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Gorham Martelé .9584 Candle/ Chamber Stick, Providence, RI, 1905

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This stunning candle or chamber stick is a rare piece of Martelé silver by the Gorham Manufacturing Company of Providence, RI. The sinuous shaped perimeter around the bottom has folded over edges, a ring handle and a section at the front which folds underneath to act as a foot. Wonderful chasing of ivy leaves, vines and a single flower in bloom decorate the body. The hammered background shimmers (especially with a lovely candle flame). The removable bobeche with its undulating rim is also chased with vines and leaves. It is monogrammed underneath 'H McC' in a lovely script style.

We have never seen this form except for the few examples pictured in books. Gorham's Martelé line of silver was the finest expression of art nouveau in American silver. Each piece was individually designed and crafted by hand; no machine was used in any part of the creation and each piece is unique. During the period that Gorham produced Martelé, only 42 chamber sticks(1) were made and each was different. Expertly executed by hand, the central stem is raised and forms the sconce at the top.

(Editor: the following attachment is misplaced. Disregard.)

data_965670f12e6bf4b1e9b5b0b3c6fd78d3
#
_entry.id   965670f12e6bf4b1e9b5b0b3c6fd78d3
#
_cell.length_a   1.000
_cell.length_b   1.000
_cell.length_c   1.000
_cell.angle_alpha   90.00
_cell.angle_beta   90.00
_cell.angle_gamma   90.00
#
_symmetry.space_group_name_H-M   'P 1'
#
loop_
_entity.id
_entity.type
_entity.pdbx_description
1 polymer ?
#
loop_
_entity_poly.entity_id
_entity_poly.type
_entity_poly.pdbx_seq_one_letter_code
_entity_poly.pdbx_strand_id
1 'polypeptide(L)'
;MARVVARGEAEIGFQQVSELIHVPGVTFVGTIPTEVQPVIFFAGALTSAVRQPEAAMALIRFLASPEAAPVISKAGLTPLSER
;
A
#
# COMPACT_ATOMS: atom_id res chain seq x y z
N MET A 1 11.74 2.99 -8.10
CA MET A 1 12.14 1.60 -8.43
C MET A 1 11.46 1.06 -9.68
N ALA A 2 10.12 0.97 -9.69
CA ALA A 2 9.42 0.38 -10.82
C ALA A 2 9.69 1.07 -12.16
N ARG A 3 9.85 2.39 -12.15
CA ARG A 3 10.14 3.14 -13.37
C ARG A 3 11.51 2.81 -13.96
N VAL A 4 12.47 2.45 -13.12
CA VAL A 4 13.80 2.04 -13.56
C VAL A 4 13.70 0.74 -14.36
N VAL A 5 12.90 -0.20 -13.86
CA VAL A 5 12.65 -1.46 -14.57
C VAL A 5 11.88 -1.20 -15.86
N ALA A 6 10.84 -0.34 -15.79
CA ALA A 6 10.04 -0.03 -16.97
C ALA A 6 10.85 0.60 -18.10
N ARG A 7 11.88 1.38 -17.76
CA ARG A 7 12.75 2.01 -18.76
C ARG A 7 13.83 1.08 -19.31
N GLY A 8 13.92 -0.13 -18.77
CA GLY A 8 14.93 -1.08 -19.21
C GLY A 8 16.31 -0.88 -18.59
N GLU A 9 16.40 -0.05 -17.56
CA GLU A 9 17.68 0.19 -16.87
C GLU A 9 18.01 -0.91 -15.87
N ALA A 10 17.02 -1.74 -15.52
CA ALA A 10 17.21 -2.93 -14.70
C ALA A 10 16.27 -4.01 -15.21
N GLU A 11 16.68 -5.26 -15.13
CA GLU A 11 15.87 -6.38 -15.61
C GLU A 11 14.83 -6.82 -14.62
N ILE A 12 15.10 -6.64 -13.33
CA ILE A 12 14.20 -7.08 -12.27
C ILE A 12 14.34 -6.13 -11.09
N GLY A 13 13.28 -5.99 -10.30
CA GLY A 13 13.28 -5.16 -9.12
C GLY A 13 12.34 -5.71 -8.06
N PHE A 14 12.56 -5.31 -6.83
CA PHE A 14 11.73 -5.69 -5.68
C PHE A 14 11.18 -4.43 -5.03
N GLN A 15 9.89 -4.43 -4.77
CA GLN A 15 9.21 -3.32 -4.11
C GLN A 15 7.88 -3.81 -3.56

According to Gorham's costing records, this chamber stick took 20 hours to form and was raised by Frederick Richard Avery(attr.).(2) The floral decoration took 27 hours and was chased by Paul L. Hansen.(3)

This exceptional example of Martelé is marked underneath with Gorham's trademark, '.9584/ I/BS/ MARTELE' with the winged eagle used on Martelé. The bobeche is marked '.9584/ I/BS'. It measures 5.5 inches long by 4.25 inches high, weighs 9.70 troy ounces and is in excellent antique condition.


  1. Larry J. Pristo, Martelé: Gorham's Art Nouveau Silver, (2002; Phoenix: Phoenix Publishing Group), p. 141.
  2. See Pristo, p. 358.
  3. See Pristo, p. 358